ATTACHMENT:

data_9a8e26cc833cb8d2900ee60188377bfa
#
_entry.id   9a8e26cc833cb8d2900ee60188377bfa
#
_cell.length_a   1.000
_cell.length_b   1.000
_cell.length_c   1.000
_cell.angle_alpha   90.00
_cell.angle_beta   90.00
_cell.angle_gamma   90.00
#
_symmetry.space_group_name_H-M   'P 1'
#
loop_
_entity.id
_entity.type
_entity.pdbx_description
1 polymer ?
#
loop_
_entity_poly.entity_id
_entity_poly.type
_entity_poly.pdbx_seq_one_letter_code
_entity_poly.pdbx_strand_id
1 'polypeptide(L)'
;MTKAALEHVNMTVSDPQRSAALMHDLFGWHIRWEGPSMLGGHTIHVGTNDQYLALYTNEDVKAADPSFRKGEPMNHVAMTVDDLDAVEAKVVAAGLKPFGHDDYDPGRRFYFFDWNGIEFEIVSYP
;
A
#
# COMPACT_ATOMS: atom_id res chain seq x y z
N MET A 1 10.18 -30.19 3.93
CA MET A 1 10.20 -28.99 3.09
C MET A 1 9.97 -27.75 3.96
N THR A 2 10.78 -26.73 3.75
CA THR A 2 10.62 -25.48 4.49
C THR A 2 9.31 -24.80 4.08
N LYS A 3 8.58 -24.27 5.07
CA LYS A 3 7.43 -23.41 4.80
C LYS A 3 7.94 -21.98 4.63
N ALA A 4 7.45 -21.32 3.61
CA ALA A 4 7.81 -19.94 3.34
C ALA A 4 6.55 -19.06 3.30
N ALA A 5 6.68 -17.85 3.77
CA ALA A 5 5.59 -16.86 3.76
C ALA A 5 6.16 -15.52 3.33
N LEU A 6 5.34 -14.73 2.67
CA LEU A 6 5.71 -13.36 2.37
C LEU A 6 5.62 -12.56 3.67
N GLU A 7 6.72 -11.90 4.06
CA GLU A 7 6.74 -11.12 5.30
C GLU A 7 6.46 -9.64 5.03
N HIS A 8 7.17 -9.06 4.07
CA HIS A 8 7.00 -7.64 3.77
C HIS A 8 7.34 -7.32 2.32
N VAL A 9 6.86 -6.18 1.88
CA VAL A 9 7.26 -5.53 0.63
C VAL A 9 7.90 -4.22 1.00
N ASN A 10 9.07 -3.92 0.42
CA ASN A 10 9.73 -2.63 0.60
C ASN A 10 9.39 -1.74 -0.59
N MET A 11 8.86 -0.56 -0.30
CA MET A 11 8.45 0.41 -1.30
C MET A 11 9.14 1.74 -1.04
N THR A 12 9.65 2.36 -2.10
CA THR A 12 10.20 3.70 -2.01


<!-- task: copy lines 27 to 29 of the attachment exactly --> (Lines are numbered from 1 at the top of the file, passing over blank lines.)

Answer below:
;
A
#